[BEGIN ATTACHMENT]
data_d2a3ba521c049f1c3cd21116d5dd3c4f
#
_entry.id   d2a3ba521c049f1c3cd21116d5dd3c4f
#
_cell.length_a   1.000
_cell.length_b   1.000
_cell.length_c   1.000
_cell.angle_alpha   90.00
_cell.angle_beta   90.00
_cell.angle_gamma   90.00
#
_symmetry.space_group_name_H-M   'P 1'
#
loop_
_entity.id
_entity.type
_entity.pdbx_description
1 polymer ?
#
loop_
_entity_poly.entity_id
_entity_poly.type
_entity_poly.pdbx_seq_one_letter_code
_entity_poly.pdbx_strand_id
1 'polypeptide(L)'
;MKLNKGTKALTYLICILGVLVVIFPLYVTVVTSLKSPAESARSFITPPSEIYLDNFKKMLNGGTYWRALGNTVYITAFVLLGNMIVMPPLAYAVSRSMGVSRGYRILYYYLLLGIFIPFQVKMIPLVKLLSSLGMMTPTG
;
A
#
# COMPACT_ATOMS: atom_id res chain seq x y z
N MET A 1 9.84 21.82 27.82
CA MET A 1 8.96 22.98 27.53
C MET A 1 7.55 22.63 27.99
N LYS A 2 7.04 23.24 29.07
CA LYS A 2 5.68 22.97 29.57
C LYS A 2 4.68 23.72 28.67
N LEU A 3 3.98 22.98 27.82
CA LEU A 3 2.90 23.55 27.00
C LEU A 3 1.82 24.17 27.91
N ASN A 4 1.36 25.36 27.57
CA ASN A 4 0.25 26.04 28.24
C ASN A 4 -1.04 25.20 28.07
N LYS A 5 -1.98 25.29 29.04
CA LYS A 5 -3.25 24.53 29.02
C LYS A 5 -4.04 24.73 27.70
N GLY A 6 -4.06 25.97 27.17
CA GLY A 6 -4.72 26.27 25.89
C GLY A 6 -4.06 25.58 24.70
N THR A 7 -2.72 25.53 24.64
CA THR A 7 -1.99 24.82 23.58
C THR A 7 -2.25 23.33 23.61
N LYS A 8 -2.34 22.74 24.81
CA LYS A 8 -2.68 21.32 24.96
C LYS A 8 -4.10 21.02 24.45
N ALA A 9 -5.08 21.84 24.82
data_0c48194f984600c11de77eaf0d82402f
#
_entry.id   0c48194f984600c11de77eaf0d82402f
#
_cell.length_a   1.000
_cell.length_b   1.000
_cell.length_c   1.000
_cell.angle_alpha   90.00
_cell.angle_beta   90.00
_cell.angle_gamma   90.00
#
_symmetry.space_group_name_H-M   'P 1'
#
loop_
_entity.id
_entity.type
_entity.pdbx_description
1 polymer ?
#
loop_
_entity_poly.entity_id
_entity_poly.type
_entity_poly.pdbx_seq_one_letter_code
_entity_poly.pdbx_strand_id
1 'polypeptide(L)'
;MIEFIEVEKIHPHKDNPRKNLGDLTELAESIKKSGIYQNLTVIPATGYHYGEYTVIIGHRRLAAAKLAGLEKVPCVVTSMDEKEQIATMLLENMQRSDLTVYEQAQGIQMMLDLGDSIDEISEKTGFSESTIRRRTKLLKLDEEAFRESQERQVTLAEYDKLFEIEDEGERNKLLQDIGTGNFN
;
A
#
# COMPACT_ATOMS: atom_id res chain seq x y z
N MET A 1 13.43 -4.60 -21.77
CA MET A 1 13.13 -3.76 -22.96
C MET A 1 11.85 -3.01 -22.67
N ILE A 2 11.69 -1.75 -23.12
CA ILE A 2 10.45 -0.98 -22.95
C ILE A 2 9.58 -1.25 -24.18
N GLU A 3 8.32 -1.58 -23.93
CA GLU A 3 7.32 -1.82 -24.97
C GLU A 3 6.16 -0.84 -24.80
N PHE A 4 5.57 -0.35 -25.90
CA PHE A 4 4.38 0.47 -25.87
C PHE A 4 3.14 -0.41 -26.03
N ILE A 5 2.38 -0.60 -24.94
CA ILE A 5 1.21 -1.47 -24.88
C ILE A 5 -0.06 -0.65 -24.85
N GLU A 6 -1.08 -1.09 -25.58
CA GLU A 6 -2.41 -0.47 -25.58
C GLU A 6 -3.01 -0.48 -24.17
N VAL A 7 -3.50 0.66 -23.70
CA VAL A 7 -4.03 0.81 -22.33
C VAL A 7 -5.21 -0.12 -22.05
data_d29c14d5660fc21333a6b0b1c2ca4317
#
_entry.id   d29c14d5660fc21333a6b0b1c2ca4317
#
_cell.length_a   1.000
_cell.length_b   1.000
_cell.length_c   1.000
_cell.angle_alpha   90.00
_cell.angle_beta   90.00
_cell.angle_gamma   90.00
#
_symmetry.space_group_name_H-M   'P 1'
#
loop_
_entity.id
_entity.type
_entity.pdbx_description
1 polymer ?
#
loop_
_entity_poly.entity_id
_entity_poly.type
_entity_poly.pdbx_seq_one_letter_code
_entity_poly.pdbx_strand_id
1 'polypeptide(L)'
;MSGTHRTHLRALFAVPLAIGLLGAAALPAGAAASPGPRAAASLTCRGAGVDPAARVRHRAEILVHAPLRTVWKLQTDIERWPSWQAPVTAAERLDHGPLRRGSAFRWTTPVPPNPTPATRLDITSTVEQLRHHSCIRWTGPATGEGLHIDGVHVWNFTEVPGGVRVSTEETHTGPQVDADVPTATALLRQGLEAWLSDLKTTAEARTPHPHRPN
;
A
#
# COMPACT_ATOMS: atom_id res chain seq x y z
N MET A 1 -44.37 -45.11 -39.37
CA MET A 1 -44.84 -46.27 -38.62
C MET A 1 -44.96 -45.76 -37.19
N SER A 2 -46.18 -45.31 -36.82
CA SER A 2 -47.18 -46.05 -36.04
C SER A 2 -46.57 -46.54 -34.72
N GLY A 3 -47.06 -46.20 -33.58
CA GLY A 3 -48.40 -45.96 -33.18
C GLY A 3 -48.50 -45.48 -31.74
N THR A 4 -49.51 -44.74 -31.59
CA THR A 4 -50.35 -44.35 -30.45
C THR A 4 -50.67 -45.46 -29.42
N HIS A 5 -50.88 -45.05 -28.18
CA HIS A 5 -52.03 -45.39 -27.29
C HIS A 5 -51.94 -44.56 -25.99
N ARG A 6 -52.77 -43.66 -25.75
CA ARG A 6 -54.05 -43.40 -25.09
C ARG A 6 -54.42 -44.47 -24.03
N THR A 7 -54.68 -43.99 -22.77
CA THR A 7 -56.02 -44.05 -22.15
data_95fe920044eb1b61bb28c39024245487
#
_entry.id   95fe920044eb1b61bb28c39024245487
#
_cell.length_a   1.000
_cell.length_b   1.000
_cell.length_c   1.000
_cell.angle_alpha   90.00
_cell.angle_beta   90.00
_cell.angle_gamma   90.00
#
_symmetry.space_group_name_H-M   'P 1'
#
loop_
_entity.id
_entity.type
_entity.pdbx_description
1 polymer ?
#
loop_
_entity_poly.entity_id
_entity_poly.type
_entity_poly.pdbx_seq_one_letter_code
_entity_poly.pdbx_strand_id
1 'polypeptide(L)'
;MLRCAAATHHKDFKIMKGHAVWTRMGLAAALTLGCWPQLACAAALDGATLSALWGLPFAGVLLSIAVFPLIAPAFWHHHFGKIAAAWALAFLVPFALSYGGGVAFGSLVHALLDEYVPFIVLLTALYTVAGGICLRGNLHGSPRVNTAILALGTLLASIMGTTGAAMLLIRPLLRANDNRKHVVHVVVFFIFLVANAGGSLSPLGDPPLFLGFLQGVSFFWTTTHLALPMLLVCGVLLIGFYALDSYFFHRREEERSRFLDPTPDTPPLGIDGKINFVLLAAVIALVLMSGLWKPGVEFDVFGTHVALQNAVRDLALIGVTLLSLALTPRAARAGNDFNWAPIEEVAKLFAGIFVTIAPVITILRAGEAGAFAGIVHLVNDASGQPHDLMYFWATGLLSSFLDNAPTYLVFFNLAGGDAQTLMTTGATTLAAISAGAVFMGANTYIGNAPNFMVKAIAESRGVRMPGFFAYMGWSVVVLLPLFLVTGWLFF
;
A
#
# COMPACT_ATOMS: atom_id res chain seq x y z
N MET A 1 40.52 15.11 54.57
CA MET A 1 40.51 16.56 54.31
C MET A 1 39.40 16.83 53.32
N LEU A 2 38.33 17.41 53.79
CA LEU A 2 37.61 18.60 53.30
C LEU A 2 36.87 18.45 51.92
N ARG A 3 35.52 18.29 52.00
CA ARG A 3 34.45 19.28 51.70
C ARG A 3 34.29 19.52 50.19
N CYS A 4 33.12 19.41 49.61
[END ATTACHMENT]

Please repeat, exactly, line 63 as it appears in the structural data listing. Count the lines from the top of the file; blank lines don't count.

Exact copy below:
_cell.angle_alpha   90.00